Perhaps you are wondering now, "Why go to all this trouble to preserve the integrity of a butthole?" The answer is, one of the major defining traits of an Appaloosa is the mottled skin of its nether regions. Therefore, Breed and Workmanship judges, as well as the collectors, will examine this part of the anatomy for accuracy.
The front end was not without its share of corrections. His bony elbow points were awash in a mush, and needed to be defined. Once they came to light, I could better get a measure on his front bone lengths, and correct one longer leg. As with the hinds, the fronts got shaved and completely new tendon structures, as well as improved knees (wrists).
All four legs got an update in another aspect that I have been struggling to understand for years. I managed to get close in my Sia sculpture, but it has eluded me in full comprehension until now. I always hated my pastern-fetlock-canon transitions. They were always blocky, and dipping in the wrong spots. I reached this by dremelling his limbs down to the bone, using the anatomy book directly, then building up tissue and tendons. Finally, this horse has pushed me past a major plateau or roadblock.
Hogging on these things, hoping a magical formula will manifest:
And it didn't.
Next try, almost there...
He has real bones! Uh-oh. Better add bone to that shoulder point, too. Oh, no. Another roadblock to bust through... the chest. The really gut-wrenching thing is that I thought I had finally gotten this part right. Chests have been another problem area where my brain bucked and refused to comply.
And, then, the light shone down, and improvement was made on a perceived success.
It's time to talk about his most obvious change, his head. While Mustangs can be wicked ugly, and can look like his old head did, it doesn't mean all Appies look like that. Since the structure of an App or other stock breed head can occur in Mustangs, I went the other direction. I foucsed on the client's request for old-timey, rat-tail and started looking at mid-century stock breed heads. I went heavy on the jowl, gave him small, foxy ears, and an overall wedge in shape. At the same time, I had to line up all with the features of the old head, because of the old head's scale to the rest of the body. So, I decapitated him and started a whole, new head.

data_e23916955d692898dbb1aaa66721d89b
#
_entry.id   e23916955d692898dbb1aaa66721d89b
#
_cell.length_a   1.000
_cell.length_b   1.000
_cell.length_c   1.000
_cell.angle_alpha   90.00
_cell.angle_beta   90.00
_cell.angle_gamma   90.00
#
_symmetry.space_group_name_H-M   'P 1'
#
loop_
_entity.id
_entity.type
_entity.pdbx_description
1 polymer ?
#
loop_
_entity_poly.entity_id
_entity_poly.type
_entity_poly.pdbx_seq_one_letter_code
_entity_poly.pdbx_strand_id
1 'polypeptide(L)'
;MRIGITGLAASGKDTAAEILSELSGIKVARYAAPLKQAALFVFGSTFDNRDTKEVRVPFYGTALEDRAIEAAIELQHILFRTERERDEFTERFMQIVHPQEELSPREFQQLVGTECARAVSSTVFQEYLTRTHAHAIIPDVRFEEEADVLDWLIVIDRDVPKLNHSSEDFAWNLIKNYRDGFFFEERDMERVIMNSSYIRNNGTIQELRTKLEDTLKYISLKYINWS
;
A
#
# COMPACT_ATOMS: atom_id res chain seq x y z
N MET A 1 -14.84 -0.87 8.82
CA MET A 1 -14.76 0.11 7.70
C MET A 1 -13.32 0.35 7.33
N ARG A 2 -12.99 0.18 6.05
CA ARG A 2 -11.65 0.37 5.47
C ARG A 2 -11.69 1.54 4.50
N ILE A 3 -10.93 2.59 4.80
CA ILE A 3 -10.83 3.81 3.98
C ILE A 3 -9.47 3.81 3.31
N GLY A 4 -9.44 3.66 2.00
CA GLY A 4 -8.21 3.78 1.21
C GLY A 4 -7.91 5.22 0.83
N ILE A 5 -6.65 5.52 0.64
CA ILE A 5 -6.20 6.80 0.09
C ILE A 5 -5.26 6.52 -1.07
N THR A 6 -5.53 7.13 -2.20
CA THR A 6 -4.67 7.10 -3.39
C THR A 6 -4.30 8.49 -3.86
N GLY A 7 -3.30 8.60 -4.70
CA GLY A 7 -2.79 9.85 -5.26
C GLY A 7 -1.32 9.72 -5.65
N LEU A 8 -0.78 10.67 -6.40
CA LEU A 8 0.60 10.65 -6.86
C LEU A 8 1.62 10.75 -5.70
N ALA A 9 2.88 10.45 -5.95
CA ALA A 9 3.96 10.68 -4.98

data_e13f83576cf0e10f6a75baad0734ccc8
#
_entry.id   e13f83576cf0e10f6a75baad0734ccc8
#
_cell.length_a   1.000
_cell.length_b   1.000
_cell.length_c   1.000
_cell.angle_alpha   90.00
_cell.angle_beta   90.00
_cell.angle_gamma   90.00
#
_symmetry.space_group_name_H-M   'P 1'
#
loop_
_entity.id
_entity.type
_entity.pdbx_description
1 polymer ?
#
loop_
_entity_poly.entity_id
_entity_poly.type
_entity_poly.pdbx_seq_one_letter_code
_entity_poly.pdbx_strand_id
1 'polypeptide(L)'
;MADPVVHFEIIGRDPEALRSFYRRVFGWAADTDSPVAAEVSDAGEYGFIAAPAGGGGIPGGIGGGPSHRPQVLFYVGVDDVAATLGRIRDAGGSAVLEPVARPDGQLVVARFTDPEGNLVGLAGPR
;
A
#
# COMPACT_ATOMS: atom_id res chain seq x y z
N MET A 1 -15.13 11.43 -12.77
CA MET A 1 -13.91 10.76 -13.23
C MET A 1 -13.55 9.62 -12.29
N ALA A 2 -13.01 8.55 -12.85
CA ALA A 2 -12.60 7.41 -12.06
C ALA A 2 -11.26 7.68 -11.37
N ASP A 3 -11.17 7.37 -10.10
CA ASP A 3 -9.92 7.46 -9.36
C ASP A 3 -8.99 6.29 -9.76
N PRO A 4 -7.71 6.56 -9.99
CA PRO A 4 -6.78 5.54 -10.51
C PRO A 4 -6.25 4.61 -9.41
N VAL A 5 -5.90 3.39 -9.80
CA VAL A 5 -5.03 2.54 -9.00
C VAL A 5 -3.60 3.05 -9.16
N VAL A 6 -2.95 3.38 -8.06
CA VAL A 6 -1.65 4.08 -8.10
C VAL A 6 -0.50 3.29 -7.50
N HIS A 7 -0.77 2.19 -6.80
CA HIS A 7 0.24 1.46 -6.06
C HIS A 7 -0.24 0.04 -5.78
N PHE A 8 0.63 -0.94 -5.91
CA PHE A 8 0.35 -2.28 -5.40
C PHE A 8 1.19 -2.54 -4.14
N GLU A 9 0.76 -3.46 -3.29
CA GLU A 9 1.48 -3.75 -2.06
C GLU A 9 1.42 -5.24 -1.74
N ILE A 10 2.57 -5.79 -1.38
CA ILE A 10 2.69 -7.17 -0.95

And just when I thought I had it- at last!- I realized that his nasal bone was crooked and drifting into a spiral. And his cheekbones didn't match, and...
Finally, getting somewhere, but don't be surprised if it gets more changes:
Now, the turn-arounds:
Now, all that remains are some fiddly changes, like lip stuff and all the veining.
It's worth noting that all of these changes were done alone, in my studio. I didn't have critics sitting at my side, pointing... the critiques themselves were short, with maybe two words to each flaw, to sort of point me in a general direction. I had no specific measures to go by, with the exception of a saddle measurement for a real horse. This was largely about battling my own perceptions and rote bad sculpting habits. This highly recommended artist's blog entry pretty much covers the torment of changing my brain. It is so much more than just having the guts to chop, saw, dremel, and vaporize your former best. You have to sit down, make a game plan, and have an absolutely clear vision of what the end result must look like, regardless of steel armature or personal preferences. It hurts, like someone is stamping fresh hoofprints in your head. In a way, you are.